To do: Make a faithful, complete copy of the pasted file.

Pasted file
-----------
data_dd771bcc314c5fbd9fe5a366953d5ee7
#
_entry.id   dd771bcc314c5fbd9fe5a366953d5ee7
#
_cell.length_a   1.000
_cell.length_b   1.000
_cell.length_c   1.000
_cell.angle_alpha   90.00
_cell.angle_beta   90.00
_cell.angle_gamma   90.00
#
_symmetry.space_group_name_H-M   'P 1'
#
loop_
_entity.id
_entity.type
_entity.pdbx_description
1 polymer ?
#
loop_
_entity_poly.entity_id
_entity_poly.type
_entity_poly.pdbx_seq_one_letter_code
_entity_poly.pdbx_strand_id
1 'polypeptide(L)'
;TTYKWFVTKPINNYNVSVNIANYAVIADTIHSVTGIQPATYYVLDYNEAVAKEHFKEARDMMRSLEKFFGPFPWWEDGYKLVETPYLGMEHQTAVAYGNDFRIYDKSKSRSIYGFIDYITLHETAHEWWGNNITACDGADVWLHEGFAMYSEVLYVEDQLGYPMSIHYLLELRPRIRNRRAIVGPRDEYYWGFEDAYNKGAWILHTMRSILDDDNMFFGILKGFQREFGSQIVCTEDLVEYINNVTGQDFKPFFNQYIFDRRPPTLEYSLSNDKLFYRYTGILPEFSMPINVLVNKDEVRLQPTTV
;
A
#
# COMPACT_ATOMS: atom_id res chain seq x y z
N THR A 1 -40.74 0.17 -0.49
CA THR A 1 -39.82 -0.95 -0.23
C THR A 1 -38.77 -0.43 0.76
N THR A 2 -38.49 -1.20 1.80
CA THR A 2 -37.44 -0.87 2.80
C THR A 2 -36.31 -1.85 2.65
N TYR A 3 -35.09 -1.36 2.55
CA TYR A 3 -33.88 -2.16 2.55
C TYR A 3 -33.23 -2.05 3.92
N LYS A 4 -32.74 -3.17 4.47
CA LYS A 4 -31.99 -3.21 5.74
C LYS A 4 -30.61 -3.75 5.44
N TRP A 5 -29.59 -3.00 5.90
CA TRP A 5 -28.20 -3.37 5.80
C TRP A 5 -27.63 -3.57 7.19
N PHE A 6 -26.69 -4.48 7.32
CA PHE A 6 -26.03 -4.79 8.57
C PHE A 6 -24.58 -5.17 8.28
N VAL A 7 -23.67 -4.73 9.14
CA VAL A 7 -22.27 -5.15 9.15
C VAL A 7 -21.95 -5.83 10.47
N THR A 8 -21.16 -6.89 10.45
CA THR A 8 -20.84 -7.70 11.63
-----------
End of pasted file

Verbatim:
data_dd771bcc314c5fbd9fe5a366953d5ee7
#
_entry.id   dd771bcc314c5fbd9fe5a366953d5ee7
#
_cell.length_a   1.000
_cell.length_b   1.000
_cell.length_c   1.000
_cell.angle_alpha   90.00
_cell.angle_beta   90.00
_cell.angle_gamma   90.00
#
_symmetry.space_group_name_H-M   'P 1'
#
loop_
_entity.id
_entity.type
_entity.pdbx_description
1 polymer ?
#
loop_
_entity_poly.entity_id
_entity_poly.type
_entity_poly.pdbx_seq_one_letter_code
_entity_poly.pdbx_strand_id
1 'polypeptide(L)'
;TTYKWFVTKPINNYNVSVNIANYAVIADTIHSVTGIQPATYYVLDYNEAVAKEHFKEARDMMRSLEKFFGPFPWWEDGYKLVETPYLGMEHQTAVAYGNDFRIYDKSKSRSIYGFIDYITLHETAHEWWGNNITACDGADVWLHEGFAMYSEVLYVEDQLGYPMSIHYLLELRPRIRNRRAIVGPRDEYYWGFEDAYNKGAWILHTMRSILDDDNMFFGILKGFQREFGSQIVCTEDLVEYINNVTGQDFKPFFNQYIFDRRPPTLEYSLSNDKLFYRYTGILPEFSMPINVLVNKDEVRLQPTTV
;
A
#
# COMPACT_ATOMS: atom_id res chain seq x y z
N THR A 1 -40.74 0.17 -0.49
CA THR A 1 -39.82 -0.95 -0.23
C THR A 1 -38.77 -0.43 0.76
N THR A 2 -38.49 -1.20 1.80
CA THR A 2 -37.44 -0.87 2.80
C THR A 2 -36.31 -1.85 2.65
N TYR A 3 -35.09 -1.36 2.55
CA TYR A 3 -33.88 -2.16 2.55
C TYR A 3 -33.23 -2.05 3.92
N LYS A 4 -32.74 -3.17 4.47
CA LYS A 4 -31.99 -3.21 5.74
C LYS A 4 -30.61 -3.75 5.44
N TRP A 5 -29.59 -3.00 5.90
CA TRP A 5 -28.20 -3.37 5.80
C TRP A 5 -27.63 -3.57 7.19
N PHE A 6 -26.69 -4.48 7.32
CA PHE A 6 -26.03 -4.79 8.57
C PHE A 6 -24.58 -5.17 8.28
N VAL A 7 -23.67 -4.73 9.14
CA VAL A 7 -22.27 -5.15 9.15
C VAL A 7 -21.95 -5.83 10.47
N THR A 8 -21.16 -6.89 10.45
CA THR A 8 -20.84 -7.70 11.63